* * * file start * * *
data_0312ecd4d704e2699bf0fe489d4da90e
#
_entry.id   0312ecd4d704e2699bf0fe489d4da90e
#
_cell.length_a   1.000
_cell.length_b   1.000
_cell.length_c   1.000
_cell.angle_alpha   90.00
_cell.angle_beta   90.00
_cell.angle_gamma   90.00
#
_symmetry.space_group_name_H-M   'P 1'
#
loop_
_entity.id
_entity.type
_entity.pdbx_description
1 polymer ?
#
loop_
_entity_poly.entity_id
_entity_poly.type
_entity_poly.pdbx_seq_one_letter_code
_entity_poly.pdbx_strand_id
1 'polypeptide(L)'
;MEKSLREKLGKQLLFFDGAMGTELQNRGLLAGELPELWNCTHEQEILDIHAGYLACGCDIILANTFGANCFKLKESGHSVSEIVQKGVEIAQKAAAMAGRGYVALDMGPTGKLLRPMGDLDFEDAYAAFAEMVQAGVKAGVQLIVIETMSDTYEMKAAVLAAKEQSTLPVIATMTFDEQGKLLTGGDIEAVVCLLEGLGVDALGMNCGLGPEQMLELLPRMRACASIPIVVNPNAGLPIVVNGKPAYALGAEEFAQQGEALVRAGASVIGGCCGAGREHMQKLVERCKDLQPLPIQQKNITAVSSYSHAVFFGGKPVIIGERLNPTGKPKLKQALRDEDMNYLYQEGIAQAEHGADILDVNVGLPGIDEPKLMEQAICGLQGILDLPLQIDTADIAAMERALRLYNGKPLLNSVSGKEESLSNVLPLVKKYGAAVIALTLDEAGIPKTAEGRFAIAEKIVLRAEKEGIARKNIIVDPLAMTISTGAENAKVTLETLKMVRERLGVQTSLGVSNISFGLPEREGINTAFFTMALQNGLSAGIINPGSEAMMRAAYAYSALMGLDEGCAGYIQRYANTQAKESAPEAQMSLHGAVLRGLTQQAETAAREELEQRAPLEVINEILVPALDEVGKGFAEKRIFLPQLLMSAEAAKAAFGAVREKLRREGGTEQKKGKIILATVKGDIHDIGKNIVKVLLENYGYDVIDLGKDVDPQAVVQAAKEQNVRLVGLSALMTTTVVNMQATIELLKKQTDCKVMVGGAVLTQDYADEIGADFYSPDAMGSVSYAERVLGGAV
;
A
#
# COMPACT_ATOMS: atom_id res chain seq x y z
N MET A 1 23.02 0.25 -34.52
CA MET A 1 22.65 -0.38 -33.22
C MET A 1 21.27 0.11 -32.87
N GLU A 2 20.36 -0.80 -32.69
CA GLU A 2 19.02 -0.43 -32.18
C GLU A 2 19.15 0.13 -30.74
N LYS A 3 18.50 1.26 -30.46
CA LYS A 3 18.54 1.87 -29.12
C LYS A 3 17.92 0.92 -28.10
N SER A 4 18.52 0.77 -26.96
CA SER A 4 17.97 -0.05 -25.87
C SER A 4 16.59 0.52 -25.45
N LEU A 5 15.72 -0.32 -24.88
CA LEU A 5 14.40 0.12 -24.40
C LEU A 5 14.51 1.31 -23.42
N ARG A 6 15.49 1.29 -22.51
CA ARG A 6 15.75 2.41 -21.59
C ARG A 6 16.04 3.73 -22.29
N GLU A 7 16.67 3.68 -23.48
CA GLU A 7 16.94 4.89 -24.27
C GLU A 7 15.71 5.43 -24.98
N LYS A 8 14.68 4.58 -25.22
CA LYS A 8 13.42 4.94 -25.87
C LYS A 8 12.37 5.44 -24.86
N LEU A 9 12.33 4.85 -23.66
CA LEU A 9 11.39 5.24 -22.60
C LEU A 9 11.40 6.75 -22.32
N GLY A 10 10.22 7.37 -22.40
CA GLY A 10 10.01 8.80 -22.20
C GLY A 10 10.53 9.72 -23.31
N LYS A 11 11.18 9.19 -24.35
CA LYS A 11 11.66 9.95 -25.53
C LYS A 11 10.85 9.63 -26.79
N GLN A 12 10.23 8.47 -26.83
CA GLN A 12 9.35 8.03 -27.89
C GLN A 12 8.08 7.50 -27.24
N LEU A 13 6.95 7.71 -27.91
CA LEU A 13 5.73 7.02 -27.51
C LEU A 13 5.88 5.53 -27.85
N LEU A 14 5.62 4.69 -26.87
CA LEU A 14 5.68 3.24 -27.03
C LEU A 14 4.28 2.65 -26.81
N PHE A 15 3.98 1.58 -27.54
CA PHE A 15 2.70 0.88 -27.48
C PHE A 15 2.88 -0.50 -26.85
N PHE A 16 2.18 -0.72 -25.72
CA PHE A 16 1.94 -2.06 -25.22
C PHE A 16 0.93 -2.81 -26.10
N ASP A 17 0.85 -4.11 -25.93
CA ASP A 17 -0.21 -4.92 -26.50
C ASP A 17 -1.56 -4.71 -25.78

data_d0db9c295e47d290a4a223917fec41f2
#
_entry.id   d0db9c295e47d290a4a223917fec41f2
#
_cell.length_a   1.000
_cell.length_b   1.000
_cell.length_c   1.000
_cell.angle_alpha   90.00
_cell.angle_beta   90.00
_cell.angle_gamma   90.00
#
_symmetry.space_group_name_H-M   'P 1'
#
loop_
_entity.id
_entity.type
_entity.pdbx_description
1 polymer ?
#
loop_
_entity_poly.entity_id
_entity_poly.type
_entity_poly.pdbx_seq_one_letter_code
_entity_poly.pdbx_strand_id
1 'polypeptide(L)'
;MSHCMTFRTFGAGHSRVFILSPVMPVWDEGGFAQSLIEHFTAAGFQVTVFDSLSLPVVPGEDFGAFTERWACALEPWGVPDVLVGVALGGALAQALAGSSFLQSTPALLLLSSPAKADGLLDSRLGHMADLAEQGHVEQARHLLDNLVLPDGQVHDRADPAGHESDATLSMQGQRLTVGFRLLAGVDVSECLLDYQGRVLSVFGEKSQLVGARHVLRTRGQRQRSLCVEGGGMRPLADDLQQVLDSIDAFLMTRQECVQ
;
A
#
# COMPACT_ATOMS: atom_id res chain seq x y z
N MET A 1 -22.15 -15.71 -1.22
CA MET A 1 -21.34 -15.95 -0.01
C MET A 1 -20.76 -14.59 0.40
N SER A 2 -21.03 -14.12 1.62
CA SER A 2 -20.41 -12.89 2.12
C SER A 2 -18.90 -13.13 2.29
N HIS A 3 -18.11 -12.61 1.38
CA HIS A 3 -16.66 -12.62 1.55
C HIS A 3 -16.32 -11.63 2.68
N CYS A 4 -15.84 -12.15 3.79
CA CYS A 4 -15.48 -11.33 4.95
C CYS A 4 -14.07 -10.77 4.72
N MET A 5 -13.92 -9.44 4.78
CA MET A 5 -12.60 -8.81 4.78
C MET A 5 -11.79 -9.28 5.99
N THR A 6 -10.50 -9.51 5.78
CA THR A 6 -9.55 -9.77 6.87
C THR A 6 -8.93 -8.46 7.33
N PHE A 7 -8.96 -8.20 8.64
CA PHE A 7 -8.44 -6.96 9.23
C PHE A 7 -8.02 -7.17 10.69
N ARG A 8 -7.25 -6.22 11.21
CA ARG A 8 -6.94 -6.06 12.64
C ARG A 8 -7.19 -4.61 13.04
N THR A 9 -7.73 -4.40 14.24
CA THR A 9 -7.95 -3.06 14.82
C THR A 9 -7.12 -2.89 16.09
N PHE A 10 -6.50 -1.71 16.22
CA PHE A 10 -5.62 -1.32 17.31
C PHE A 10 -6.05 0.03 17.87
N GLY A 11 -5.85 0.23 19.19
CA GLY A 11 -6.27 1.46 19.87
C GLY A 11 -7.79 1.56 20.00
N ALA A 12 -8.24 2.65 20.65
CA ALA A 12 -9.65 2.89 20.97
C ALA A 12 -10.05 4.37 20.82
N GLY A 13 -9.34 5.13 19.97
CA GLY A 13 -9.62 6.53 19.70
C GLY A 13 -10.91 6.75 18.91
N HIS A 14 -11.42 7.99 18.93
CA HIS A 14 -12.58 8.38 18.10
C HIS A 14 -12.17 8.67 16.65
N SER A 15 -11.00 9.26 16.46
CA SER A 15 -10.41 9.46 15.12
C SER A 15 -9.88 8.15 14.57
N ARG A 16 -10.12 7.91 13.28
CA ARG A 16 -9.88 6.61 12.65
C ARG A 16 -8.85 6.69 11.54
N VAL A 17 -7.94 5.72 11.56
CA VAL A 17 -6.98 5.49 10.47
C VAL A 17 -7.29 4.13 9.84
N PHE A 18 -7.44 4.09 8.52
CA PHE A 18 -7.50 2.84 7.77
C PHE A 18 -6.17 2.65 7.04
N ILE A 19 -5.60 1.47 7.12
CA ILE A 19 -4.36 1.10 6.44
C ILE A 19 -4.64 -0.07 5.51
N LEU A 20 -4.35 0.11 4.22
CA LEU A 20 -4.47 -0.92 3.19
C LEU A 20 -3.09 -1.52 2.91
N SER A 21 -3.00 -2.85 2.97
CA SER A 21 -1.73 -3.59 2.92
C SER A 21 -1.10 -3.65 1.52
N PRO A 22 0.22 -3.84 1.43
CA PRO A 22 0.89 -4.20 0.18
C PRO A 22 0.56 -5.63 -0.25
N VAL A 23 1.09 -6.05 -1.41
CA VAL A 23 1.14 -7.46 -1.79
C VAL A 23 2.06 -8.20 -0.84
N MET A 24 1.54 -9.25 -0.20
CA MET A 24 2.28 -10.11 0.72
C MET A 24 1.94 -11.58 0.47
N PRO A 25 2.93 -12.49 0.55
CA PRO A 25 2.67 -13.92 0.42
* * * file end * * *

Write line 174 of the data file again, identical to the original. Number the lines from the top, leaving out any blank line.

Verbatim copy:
C SER A 21 -1.10 -3.65 1.52